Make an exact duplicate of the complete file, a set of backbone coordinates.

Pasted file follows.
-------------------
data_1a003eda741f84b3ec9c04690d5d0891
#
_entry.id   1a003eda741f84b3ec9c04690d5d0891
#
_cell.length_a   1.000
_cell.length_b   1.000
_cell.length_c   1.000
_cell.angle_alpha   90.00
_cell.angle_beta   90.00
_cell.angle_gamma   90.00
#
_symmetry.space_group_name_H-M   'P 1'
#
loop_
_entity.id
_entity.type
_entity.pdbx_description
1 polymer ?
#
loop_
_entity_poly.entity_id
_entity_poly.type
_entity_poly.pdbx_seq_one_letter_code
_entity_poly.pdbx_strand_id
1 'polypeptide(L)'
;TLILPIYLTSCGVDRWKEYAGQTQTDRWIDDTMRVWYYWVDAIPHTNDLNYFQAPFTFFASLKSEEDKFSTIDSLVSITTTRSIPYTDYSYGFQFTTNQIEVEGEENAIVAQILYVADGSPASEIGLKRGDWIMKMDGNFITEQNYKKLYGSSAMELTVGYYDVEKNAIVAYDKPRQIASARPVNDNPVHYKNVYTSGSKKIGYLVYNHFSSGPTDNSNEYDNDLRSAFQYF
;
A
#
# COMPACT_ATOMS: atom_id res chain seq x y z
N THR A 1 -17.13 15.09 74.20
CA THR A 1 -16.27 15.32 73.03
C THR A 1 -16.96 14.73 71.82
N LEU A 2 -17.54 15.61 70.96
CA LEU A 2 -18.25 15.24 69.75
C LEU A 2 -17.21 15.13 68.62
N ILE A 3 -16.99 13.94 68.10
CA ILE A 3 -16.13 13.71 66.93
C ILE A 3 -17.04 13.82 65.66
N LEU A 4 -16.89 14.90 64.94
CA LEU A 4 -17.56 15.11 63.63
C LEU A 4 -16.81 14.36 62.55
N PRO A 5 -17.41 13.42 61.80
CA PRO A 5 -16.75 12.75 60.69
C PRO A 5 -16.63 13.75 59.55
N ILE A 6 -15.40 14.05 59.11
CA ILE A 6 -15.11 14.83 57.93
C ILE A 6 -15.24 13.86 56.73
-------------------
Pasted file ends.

data_1a003eda741f84b3ec9c04690d5d0891
#
_entry.id   1a003eda741f84b3ec9c04690d5d0891
#
_cell.length_a   1.000
_cell.length_b   1.000
_cell.length_c   1.000
_cell.angle_alpha   90.00
_cell.angle_beta   90.00
_cell.angle_gamma   90.00
#
_symmetry.space_group_name_H-M   'P 1'
#
loop_
_entity.id
_entity.type
_entity.pdbx_description
1 polymer ?
#
loop_
_entity_poly.entity_id
_entity_poly.type
_entity_poly.pdbx_seq_one_letter_code
_entity_poly.pdbx_strand_id
1 'polypeptide(L)'
;TLILPIYLTSCGVDRWKEYAGQTQTDRWIDDTMRVWYYWVDAIPHTNDLNYFQAPFTFFASLKSEEDKFSTIDSLVSITTTRSIPYTDYSYGFQFTTNQIEVEGEENAIVAQILYVADGSPASEIGLKRGDWIMKMDGNFITEQNYKKLYGSSAMELTVGYYDVEKNAIVAYDKPRQIASARPVNDNPVHYKNVYTSGSKKIGYLVYNHFSSGPTDNSNEYDNDLRSAFQYF
;
A
#
# COMPACT_ATOMS: atom_id res chain seq x y z
N THR A 1 -17.13 15.09 74.20
CA THR A 1 -16.27 15.32 73.03
C THR A 1 -16.96 14.73 71.82
N LEU A 2 -17.54 15.61 70.96
CA LEU A 2 -18.25 15.24 69.75
C LEU A 2 -17.21 15.13 68.62
N ILE A 3 -16.99 13.94 68.10
CA ILE A 3 -16.13 13.71 66.93
C ILE A 3 -17.04 13.82 65.66
N LEU A 4 -16.89 14.90 64.94
CA LEU A 4 -17.56 15.11 63.63
C LEU A 4 -16.81 14.36 62.55
N PRO A 5 -17.41 13.42 61.80
CA PRO A 5 -16.75 12.75 60.69
C PRO A 5 -16.63 13.75 59.55
N ILE A 6 -15.40 14.05 59.11
CA ILE A 6 -15.11 14.83 57.93
C ILE A 6 -15.24 13.86 56.73